Open source jobs: What's hot, where to look, what to learn

By , ITworld |  IT Management

"Open source skills are going to be in high demand next year, as Linux continues to be a market with double-digit growth, year-over-year. Cloud infrastructure is emerging to an open source model as well, increasing the need for related skills. Also, with developers increasingly going into mobile and social-related projects, developers with an interest and passion for open source will be highly valuable for the large vendors, such as SUSE. This not only applies to developers, but for sales and marketing staff."

"We believe that any previous development, sales and community experience is important, which includes volunteer work. The key is for our employees to be experienced and passionate about open source, so community involvement is an important factor in our hiring decisions. We also value employees [who] are willing to embrace a global corporate culture, with much of our workforce and clientele spread all over the world."

What kinds of salaries? That's another "It depends" answer. Salespeople usually have the most opportunity to make lots of money. For everything else, very generally speaking, expect family-wage incomes from $40,000 to $125,000/yr for technical positions, and more for management jobs.


Where to start?

Where are the jobs? As with any job hunt, getting to know the industry and developing relationships is the best way to find something you'll really like. There is a whole Internet full of forums, mailing lists, and social networking sites where you can dig up all kinds of useful intelligence. The big job boards like Monster might help, but I think it's better to identify the companies you want to work for and target them. Red Hat, Novell, and IBM are the big three commercial Linux developers and vendors. There are also multitudes of smaller, independent shops; everything is online, and discoverable.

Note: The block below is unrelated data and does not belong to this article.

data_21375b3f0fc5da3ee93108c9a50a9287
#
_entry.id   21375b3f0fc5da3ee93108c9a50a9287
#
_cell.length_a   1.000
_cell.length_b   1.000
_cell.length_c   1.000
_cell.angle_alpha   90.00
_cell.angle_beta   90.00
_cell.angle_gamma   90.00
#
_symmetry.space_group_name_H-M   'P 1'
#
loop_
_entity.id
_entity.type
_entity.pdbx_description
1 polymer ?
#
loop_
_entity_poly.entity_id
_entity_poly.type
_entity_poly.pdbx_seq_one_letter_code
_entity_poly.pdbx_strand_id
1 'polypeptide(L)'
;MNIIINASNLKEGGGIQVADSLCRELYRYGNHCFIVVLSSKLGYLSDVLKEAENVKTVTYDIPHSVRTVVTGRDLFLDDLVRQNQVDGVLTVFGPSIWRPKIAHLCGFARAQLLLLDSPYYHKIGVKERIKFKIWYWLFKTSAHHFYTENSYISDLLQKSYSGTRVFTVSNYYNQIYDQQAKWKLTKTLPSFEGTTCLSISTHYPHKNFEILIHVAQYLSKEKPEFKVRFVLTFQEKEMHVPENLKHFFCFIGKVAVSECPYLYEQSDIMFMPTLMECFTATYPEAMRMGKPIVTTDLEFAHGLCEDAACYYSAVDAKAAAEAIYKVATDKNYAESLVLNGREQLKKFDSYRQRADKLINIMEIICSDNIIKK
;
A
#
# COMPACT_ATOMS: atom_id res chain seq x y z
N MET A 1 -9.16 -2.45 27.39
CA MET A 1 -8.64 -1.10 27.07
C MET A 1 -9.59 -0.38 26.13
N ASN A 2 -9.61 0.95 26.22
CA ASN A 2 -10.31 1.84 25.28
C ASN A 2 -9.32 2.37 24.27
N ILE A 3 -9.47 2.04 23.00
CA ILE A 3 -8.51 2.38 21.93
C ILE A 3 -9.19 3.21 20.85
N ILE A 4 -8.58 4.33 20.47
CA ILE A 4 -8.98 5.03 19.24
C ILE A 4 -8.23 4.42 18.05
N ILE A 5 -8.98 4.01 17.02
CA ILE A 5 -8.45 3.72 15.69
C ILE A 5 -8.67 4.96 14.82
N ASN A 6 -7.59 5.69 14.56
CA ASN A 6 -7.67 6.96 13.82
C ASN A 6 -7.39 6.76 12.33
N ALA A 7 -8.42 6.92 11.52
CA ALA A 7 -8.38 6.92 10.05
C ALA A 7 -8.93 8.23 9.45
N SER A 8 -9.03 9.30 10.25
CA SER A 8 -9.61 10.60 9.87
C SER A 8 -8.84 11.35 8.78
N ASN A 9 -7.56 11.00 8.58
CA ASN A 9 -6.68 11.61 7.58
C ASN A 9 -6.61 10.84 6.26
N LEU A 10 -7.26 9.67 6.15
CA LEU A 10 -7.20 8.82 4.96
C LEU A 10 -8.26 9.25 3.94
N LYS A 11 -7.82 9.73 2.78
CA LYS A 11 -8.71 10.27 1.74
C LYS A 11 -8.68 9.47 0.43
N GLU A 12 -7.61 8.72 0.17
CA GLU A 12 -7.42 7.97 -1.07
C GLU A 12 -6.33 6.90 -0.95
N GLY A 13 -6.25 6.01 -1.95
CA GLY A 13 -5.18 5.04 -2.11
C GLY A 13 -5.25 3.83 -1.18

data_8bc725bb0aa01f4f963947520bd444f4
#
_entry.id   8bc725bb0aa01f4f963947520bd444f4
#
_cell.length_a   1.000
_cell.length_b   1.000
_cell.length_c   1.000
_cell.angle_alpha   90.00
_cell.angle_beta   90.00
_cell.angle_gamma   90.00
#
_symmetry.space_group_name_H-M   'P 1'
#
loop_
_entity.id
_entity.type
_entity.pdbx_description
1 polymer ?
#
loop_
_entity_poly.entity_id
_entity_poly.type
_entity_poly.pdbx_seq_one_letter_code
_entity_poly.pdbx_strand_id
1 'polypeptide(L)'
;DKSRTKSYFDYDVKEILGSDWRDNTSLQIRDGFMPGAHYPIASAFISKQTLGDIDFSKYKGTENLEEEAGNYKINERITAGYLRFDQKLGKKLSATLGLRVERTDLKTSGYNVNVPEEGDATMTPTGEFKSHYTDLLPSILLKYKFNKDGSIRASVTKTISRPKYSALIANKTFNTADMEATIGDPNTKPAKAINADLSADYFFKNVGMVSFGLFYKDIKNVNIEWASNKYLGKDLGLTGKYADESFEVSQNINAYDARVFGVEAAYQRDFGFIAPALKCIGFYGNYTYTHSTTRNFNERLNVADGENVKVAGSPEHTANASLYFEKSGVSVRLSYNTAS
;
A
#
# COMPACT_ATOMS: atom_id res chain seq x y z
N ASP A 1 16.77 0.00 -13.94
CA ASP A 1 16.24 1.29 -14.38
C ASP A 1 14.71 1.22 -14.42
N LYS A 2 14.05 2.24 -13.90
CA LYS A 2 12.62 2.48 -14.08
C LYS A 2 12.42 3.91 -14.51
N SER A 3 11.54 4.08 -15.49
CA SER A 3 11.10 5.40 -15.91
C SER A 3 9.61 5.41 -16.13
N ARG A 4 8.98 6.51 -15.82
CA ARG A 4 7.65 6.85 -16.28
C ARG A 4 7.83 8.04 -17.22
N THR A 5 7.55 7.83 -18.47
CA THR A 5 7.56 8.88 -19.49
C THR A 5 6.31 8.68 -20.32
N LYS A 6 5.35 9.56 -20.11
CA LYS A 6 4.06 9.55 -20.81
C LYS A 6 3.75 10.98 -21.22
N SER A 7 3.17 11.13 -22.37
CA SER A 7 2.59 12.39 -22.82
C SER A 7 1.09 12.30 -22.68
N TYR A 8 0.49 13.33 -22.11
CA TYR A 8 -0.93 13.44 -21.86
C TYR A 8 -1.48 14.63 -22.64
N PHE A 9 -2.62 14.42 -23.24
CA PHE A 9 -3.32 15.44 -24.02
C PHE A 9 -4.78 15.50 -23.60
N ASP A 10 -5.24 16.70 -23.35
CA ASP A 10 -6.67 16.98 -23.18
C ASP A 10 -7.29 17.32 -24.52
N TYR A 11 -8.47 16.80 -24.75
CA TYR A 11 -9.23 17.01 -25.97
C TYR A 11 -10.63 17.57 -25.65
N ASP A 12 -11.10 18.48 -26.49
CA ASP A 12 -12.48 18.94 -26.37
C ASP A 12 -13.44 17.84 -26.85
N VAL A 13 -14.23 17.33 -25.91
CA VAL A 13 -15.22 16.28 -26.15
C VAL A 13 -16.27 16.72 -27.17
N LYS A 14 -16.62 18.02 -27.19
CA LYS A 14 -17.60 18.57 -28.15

What to Include in Your Open Source Resume

While code may be your resumé, as McPherson pointed out, it also also applies to whatever your interest is, whether it's documentation, sysadmin, community manager, etc. Think of it as "reputation management," proving yourself by doing. Become a Linux user, learn your way around the vast Linux world, and then pick a project to volunteer a little of your time to. There are a number of projects that are friendly to beginners, such as:

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